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Thursday, January 06, 2011

Graft war offsets oil price impact on Shilling

Rising oil prices in the global economy could depress the shilling further against the dollar, giving exporters an opportunity for foreign exchange gains that have eluded them in the recent past.

Market analysts, however, said Kenya’s rising credibility in international markets following the purge on graft that has seen three ministers hounded out of office in as many months could support the currency through direct investments and aid inflows.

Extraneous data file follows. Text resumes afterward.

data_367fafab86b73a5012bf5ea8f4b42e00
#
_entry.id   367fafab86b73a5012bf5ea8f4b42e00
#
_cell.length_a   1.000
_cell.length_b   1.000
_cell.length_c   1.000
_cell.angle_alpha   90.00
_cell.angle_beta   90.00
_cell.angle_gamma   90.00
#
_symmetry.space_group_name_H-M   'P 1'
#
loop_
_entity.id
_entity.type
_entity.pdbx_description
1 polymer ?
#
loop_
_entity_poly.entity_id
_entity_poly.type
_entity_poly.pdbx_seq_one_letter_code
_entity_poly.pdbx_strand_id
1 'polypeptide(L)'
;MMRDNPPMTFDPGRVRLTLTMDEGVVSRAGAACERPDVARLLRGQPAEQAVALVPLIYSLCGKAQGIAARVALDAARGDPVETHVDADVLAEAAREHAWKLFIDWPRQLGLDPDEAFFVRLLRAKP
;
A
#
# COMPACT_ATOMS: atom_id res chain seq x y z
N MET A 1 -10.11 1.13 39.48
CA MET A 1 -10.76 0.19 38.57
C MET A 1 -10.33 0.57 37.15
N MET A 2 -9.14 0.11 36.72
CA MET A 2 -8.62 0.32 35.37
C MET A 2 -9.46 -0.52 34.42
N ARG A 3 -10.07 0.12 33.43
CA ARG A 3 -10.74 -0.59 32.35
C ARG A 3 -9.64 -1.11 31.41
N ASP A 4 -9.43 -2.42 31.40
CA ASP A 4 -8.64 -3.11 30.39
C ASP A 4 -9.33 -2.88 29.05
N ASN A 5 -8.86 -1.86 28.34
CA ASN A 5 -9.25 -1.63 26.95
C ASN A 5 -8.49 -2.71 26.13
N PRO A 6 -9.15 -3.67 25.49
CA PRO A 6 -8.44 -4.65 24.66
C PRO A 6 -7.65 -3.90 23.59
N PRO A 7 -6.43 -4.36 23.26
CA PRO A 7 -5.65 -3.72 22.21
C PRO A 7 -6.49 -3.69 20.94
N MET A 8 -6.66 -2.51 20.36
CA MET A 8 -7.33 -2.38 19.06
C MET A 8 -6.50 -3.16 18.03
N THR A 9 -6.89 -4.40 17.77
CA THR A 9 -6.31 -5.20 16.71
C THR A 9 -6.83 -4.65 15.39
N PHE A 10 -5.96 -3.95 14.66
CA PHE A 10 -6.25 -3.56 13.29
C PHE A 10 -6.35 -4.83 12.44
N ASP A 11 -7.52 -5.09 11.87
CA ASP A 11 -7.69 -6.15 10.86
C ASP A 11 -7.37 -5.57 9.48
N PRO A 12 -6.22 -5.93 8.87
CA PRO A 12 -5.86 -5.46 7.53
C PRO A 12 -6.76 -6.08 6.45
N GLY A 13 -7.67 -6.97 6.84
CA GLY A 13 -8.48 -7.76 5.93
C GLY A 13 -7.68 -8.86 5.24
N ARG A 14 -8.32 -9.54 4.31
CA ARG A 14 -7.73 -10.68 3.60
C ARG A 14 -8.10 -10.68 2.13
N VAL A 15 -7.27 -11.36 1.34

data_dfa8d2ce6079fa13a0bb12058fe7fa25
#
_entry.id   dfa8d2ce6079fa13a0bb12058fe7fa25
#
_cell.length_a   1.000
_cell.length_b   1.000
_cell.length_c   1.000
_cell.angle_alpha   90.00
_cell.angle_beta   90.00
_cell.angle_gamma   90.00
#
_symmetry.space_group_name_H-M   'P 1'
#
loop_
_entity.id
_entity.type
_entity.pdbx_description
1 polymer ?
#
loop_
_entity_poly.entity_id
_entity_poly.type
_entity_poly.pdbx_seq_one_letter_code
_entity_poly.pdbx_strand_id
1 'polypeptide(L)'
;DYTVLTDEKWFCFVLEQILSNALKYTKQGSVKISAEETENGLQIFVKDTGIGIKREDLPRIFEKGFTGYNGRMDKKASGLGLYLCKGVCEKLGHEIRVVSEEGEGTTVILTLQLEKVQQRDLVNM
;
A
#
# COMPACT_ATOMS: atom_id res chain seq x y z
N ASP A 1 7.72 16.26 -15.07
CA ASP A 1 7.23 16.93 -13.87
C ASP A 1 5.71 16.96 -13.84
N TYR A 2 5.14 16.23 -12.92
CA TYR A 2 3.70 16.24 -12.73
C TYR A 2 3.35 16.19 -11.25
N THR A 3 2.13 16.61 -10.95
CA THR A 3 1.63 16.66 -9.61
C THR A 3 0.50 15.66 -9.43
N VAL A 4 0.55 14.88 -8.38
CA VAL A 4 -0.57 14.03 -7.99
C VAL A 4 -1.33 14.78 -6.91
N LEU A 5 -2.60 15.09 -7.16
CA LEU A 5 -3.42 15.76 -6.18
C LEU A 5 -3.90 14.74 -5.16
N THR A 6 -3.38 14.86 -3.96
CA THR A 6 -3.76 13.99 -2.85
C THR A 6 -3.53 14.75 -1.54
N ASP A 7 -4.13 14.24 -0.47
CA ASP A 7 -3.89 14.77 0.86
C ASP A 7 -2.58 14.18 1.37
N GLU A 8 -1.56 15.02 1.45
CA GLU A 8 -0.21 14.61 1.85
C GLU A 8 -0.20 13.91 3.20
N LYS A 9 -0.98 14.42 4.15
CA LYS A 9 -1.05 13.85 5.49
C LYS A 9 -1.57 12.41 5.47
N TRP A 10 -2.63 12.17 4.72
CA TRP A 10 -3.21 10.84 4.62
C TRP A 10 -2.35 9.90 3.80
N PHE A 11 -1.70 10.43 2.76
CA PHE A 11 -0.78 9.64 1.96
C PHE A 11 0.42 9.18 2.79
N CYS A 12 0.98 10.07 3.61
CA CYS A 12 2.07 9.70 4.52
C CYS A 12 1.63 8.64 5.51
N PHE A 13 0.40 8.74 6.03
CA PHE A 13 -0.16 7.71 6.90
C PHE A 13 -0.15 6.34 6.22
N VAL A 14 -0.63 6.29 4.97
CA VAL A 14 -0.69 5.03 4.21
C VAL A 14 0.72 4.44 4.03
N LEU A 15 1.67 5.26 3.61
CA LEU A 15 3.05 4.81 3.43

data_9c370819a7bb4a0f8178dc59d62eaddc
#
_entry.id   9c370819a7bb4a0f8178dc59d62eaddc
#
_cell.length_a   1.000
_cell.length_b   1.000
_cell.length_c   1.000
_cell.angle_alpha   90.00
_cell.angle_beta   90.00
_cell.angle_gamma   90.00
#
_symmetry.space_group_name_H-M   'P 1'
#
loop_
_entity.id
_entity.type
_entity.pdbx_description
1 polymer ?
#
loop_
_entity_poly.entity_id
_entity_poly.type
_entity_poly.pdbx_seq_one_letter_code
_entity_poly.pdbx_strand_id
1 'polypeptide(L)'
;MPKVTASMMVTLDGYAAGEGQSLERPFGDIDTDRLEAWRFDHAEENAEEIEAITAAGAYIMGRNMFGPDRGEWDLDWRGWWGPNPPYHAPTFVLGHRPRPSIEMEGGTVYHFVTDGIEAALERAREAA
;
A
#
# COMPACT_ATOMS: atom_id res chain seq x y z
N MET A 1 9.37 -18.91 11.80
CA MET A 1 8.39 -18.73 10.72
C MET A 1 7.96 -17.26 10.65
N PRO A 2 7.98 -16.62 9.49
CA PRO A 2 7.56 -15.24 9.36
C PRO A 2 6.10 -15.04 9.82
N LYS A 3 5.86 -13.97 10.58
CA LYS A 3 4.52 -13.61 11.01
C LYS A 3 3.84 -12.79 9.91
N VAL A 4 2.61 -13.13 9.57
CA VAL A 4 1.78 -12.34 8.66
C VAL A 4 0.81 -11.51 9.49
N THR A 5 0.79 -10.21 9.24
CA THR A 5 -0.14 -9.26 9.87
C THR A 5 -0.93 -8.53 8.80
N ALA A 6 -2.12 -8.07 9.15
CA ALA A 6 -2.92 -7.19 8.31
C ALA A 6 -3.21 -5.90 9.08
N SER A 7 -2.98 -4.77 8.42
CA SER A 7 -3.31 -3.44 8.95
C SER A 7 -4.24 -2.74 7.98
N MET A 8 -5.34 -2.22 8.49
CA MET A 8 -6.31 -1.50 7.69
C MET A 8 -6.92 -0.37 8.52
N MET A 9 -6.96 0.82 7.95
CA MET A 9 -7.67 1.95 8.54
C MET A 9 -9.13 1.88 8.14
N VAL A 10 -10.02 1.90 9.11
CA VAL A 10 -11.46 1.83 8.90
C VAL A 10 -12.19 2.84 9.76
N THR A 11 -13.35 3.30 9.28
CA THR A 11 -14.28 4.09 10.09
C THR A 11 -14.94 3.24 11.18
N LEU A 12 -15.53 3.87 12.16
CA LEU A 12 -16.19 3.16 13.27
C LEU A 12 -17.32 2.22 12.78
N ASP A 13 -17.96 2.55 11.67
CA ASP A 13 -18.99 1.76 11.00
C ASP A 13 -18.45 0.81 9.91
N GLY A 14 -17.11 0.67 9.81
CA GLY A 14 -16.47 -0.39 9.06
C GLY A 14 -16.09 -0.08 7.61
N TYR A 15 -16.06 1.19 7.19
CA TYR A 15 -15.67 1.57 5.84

“Oil Imports make up about 25 per cent of the local dollar demand, and the rising oil prices could put pressure on the shilling,” said Andrea Balongo, senior trader at Kenya Commercial Bank.

On Wednesday, the Kenyan shilling weakened against the dollar in response to the greenback gaining against other currencies globally.

Commercial banks quoted the shilling at 81.00/81.10 per dollar, down from 80.90/81.00 on Tuesday.

Traders expect the shilling to trade in a range of 80.80-81.30 as the market returns to normal business.

Traders said that in the long run, the intensifying war against corruption would likely boost investor confidence after a third minister was forced to step down on Tuesday on abuse of office charges.

A day earlier, the Attorney General had allowed the Kenya Anti-Corruption Commission (Kacc) to prosecute Mr Henry Kosgey in a rare rapport hailed as a breakthrough in the fight against graft.


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